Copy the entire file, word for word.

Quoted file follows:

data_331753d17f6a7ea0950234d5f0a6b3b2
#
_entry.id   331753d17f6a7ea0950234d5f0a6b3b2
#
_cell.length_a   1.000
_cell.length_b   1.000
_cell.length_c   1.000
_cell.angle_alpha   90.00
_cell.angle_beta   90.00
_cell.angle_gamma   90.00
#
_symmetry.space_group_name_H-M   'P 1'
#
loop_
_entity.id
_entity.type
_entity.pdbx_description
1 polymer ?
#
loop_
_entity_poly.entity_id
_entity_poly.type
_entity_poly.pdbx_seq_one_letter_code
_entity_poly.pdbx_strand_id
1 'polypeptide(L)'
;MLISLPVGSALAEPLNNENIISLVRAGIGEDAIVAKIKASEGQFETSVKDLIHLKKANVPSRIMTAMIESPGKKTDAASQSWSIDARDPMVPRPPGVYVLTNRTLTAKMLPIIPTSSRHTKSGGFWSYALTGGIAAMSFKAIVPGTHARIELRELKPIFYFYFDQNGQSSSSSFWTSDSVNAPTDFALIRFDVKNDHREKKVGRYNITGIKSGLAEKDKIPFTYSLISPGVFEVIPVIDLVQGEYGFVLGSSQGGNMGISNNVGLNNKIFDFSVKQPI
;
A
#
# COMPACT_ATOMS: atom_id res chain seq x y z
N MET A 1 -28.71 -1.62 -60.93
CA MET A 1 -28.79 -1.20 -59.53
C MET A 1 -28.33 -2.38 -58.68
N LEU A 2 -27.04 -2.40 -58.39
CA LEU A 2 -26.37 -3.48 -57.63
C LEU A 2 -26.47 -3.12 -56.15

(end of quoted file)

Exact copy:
data_331753d17f6a7ea0950234d5f0a6b3b2
#
_entry.id   331753d17f6a7ea0950234d5f0a6b3b2
#
_cell.length_a   1.000
_cell.length_b   1.000
_cell.length_c   1.000
_cell.angle_alpha   90.00
_cell.angle_beta   90.00
_cell.angle_gamma   90.00
#
_symmetry.space_group_name_H-M   'P 1'
#
loop_
_entity.id
_entity.type
_entity.pdbx_description
1 polymer ?
#
loop_
_entity_poly.entity_id
_entity_poly.type
_entity_poly.pdbx_seq_one_letter_code
_entity_poly.pdbx_strand_id
1 'polypeptide(L)'
;MLISLPVGSALAEPLNNENIISLVRAGIGEDAIVAKIKASEGQFETSVKDLIHLKKANVPSRIMTAMIESPGKKTDAASQSWSIDARDPMVPRPPGVYVLTNRTLTAKMLPIIPTSSRHTKSGGFWSYALTGGIAAMSFKAIVPGTHARIELRELKPIFYFYFDQNGQSSSSSFWTSDSVNAPTDFALIRFDVKNDHREKKVGRYNITGIKSGLAEKDKIPFTYSLISPGVFEVIPVIDLVQGEYGFVLGSSQGGNMGISNNVGLNNKIFDFSVKQPI
;
A
#
# COMPACT_ATOMS: atom_id res chain seq x y z
N MET A 1 -28.71 -1.62 -60.93
CA MET A 1 -28.79 -1.20 -59.53
C MET A 1 -28.33 -2.38 -58.68
N LEU A 2 -27.04 -2.40 -58.39
CA LEU A 2 -26.37 -3.48 -57.63
C LEU A 2 -26.47 -3.12 -56.15